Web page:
Wormer’s invention is a real yawner, however, just another variation on threats from previous stories. In this case a form of super-explosive in powder form. If it can be mass-produced it will change the course of the war, yadda yadda yadda … been there, done that.

And no, Dr Wormer at no time says “I hate those guys” of G-8 and his Battle Aces. However, there is a light-hearted bit at the end of the story – since Battle got captured and tortured by Dr Wormer because of a screw-up by Bull and Nippy, G-8 made the two of them split Battle’s butler duties until the British gentleman could recover from his ordeal.   


For more on G8 and other neglected pulp heroes click here: https://glitternight.com/pulp-heroes/ 


© Edward Wozniak and Balladeer’s Blog 2015. Unauthorized use and/or duplication of this material without express and written permission from this blog’s author and/or owner is strictly prohibited. Excerpts and links may be used, provided that full and clear credit is given to Edward Wozniak and Balladeer’s Blog with appropriate and specific direction to the original content. 


Filed under Pulp Heroes


  1. Dr Wormer looks like a Sith Lord!

  2. I would just like to thnkx for your efforts we now have put inside essay this internet site. I’m anticipating a similar high-grade article from we in the arriving too. In fact your lovely essay abilities has desirous me to get my individual website now. Actually the blogging is actually swelling the particular wings fast. Your jot down is the fantastic e. g. of that.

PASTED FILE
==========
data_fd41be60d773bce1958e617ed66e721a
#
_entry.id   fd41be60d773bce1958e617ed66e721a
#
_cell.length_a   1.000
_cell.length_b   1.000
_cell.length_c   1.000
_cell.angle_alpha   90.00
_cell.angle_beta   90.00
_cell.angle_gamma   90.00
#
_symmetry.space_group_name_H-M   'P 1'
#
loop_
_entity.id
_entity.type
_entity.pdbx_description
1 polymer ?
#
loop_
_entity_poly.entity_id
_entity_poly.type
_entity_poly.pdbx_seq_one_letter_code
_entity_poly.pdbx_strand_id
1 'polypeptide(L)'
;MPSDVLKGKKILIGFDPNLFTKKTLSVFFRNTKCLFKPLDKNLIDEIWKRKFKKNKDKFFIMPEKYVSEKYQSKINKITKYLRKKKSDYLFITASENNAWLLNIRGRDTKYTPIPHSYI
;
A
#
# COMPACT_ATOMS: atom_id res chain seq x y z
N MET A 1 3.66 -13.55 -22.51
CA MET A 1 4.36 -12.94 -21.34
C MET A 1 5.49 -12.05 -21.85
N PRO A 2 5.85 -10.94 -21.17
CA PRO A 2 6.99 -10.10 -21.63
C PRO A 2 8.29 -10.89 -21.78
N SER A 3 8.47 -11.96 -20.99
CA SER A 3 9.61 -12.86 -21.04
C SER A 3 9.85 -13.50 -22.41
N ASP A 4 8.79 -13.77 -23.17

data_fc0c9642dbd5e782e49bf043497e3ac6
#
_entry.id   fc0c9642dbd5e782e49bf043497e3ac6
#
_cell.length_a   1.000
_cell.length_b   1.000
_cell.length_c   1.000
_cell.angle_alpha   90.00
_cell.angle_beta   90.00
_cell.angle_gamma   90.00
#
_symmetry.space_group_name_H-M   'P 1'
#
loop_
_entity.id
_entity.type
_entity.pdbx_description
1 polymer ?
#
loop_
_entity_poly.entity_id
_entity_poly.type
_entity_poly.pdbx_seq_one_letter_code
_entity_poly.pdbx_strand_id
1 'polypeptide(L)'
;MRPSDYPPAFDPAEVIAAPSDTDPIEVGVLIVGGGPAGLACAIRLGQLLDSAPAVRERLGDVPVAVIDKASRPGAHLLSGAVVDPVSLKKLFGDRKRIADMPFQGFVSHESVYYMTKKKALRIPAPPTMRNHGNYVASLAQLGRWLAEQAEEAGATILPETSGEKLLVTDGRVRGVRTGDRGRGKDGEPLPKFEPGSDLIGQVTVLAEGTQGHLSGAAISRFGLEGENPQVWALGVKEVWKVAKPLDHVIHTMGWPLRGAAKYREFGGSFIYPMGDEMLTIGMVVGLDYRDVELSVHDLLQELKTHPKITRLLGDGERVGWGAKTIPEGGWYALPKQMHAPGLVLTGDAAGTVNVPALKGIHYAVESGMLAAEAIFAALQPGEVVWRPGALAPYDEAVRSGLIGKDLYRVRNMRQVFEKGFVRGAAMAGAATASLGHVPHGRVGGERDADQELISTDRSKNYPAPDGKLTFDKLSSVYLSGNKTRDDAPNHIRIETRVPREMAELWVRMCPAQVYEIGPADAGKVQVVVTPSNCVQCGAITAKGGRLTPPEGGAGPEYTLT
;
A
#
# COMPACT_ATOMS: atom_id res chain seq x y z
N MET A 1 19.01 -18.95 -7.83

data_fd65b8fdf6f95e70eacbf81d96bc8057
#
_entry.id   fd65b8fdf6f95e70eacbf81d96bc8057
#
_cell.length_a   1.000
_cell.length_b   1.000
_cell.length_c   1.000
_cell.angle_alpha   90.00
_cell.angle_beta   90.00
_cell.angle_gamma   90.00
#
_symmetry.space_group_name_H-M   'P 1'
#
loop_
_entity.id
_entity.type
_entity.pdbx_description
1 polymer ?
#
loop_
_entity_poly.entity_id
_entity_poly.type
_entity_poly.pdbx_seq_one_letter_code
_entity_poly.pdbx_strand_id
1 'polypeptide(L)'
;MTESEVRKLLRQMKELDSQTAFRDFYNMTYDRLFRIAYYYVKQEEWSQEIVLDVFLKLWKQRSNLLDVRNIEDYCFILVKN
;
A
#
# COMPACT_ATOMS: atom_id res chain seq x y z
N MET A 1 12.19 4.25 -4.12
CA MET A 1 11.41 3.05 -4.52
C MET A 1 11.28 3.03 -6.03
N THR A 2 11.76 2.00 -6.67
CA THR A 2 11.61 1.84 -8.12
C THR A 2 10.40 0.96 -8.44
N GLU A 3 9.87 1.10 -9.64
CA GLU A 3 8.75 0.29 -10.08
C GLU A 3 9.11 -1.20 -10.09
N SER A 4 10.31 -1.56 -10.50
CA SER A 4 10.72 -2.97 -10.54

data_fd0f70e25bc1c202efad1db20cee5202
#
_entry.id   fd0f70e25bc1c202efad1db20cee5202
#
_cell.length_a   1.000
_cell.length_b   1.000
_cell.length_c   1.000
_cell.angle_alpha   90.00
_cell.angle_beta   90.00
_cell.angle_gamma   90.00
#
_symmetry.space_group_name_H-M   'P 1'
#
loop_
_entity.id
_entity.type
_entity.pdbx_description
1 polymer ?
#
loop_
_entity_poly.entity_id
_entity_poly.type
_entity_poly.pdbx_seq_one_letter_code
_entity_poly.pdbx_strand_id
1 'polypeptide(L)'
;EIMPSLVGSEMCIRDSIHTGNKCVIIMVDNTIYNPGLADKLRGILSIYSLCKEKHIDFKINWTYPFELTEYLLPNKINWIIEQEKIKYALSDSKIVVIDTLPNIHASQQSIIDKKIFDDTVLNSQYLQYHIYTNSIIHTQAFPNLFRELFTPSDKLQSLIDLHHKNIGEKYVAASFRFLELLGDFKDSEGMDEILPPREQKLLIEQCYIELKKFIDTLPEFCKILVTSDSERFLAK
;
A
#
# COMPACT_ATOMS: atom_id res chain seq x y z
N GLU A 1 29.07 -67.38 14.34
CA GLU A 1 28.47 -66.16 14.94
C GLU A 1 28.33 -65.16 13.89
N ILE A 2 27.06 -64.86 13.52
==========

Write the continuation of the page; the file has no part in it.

3. Wonderful stories. Steel Mask is my favorite villain.

  4. Ben

    The Dr Wormer jokes sucked, dude.

  5. Nobody cares about this stupid hero.

  6. Balladeer’s Blog is my favorite blog! Go Tufts University Jumbos and GO G-8 AND HIS BATTLE ACES!

  7. You should be a part of a contest for one of the most useful sites on the net. I will recommend this site!|

  8. Now that’s how you make a hundredth issue special.

  9. Awesome! Are you ever going to write about female pulp figures?

  10. Saved as a favorite, I like your blog!|

  11. I kind of like Mr Matsu as a villain.

  12. Squadron of Death sounds like Obama’s cabinet.


  14. I say President Trump would be G-8 today.

  15. Thanks for sharing such a resourceful article.

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  19. Your content is great, thank you

  20. Simms

    I love me some Steelmask!

  21. Perry M

    Too few Mr Matsu stories.

  22. Ollie

    Not my kind of action hero but Jesus he had a lot of stories.

  23. Wayne C

    Steel Mask! Hell yeah!

  24. Mr Matsu Fan

    I love Mr Matsu as a bad guy. I could go for a collection of just the Matsu stories. Even his team-up with Chu Lung of China.

  25. Cleary

    Who cares? These stories sound stupid.

  26. Major Andrews

    Very nice to see World War I get some attention in action fiction.

  27. Heath

    The Dean Wormer jokes were fun!

  28. Sam

    Too much repetition in pulp stories for me.

  29. Morgan

    Youre rite These got too repetitious.

  30. Quinn

    Mr Matsu should have faced Mr Moto in a cagematch.

  31. Normie

    I see what u mean about the repetition.

  32. Amazing blog post! I Loved reading about G-8!

  33. Cristal

    What’s the difference between pulp stories and comic book stories?

  34. Chang

    I like these G 8 stories. Different than other pulp heroes.

  35. Rhea

    That’s a lot of stories for one hero.

  36. carycomic

    I remember a pulp fiction historian who opined that Herr Matsu might have been _two_ different people! Because, pre-Pearl Harbor, he was depicted by RJH as more intellectual (as befits a mad scientist). But, post-Pearl Harbor, he was depicted as more like a WWII officer of the Imperial Japanese Army!